Vulnerability disclosure presents a complex challenge to the information security community. A reductionist explanation of disclosure arguments need only present two claims. One end of the spectrum goes, “Only the vendor need know so no one else knows the problem exists, which means no one can exploit it.” The information-wants-to-be-free diametric opposition simply states, “Tell everyone as soon as the vulnerability is discovered”.
The Factor of Ultimate Doom (FUD) is a step towards reconciling this spectrum into a laser-focused compromise of agreement. It establishes a metric for evaluating the absolute danger inherent to a vulnerability, thus providing the discoverer with guidance on how to reveal the vulnerability.
The Factor is calculated by simple addition across three axes: Resources Expected, Protocol Affected, and Overall Impact. Vulnerabilities that do not meet any of the Factor’s criteria may be classified under the Statistically Irrelevant Concern metric, which will be explored at a later date.
(2) Exploit shellcode requires fewer than 12 bytes. In other words, it must be more efficient than the export PS1=# hack (to which many operating systems, including OS X, remain vulnerable)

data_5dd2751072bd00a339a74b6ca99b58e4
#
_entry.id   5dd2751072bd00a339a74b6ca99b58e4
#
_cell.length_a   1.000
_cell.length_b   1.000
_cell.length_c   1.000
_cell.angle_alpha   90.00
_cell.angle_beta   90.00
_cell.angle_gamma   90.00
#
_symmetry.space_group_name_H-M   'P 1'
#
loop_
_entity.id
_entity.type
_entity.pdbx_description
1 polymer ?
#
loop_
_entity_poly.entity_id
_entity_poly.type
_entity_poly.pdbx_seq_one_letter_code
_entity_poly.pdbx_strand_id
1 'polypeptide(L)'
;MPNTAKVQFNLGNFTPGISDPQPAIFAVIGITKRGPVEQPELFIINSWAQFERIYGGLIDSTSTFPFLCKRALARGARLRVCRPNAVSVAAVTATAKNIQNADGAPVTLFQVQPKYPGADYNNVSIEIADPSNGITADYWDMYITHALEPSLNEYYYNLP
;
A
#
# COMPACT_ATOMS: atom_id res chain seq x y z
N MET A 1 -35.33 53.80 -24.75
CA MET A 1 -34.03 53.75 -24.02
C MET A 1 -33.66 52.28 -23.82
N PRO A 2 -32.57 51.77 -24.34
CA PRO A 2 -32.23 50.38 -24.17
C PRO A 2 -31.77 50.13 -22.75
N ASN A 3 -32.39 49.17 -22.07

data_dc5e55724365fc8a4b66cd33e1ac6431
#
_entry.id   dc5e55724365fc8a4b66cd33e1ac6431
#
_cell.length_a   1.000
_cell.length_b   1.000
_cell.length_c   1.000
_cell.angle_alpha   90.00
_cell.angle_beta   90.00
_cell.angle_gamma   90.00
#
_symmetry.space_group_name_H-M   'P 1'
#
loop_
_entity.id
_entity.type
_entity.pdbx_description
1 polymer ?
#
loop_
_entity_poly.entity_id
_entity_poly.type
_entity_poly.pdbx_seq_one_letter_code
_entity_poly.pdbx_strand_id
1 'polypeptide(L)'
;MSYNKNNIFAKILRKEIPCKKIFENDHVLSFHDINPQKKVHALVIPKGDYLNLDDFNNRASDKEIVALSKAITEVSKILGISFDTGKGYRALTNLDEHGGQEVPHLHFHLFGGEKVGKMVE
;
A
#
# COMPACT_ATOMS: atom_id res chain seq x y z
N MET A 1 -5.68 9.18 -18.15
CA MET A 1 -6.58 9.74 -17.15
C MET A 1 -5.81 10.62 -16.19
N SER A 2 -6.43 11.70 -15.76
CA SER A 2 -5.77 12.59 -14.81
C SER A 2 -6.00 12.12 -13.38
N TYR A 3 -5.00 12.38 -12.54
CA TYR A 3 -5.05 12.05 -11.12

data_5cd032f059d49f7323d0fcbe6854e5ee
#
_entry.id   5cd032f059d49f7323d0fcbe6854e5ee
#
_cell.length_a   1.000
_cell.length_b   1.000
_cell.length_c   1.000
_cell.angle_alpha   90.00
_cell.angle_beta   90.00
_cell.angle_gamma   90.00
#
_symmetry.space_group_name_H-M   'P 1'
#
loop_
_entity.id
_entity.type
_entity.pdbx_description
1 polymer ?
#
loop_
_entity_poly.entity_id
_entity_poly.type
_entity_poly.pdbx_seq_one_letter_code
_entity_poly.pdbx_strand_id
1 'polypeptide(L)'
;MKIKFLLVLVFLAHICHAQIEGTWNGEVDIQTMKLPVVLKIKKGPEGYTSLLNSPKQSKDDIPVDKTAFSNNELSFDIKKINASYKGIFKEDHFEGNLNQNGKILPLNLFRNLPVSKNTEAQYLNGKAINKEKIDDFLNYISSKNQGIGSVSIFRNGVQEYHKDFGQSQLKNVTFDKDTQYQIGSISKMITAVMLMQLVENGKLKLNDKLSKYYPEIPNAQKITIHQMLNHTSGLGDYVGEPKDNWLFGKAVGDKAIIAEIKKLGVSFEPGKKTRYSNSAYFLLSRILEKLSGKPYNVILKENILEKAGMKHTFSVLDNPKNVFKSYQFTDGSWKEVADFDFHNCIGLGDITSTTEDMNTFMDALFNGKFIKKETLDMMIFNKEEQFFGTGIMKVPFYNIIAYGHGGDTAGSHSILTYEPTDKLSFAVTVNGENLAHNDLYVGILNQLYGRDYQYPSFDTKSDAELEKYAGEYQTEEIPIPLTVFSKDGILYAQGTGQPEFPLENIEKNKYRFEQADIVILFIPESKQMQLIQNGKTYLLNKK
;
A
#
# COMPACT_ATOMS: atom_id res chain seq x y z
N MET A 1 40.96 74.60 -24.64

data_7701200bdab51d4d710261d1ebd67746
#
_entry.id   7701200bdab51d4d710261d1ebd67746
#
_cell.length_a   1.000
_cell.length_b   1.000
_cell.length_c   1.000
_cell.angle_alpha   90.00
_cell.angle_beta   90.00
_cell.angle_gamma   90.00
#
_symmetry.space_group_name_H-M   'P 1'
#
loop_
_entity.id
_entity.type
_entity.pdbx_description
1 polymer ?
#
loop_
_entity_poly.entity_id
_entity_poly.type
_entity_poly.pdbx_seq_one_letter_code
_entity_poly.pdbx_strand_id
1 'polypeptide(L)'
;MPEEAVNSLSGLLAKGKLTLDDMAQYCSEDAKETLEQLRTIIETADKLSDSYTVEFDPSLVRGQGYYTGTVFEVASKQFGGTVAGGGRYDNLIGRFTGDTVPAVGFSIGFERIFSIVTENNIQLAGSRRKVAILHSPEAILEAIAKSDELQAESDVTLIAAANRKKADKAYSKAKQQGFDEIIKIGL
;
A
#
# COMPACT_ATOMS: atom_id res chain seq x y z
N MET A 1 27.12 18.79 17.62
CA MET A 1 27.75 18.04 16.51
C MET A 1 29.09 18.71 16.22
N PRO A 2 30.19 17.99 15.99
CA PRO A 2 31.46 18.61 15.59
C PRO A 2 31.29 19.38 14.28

(1) Exploit shellcode requires a GROSS sled. (A GROSS sled uses opcode 144 on Intel x86 processors, whereas the more well-known NOP sled uses opcode 0x90.)
(3) The Common Porn Interchange Protocol (TCP/IP)
(2) Multiple online rhetorical opinion networks
(1) Social networks
(3) Control every computer on the planet
(2) Destroy every computer on the planet
(1) Destroy another planet (obviously, the Earth’s internet would not be affected — making this a minor concern)
The resulting value is measured against an Audience Rating to determine how the vulnerability should be disclosed. This provides a methodology for verifying that a vulnerability was responsibly disclosed.
Audience Rating (by Factor of Ultimate Doom*)
(> 6) Can only be revealed at a security conference
(< 6) Cannot be revealed at a security conference
(< 0) Doesn’t have to be revealed; it’s just that dangerous
(*Due to undisclosed software patent litigation, values equal to 6 are ignored.)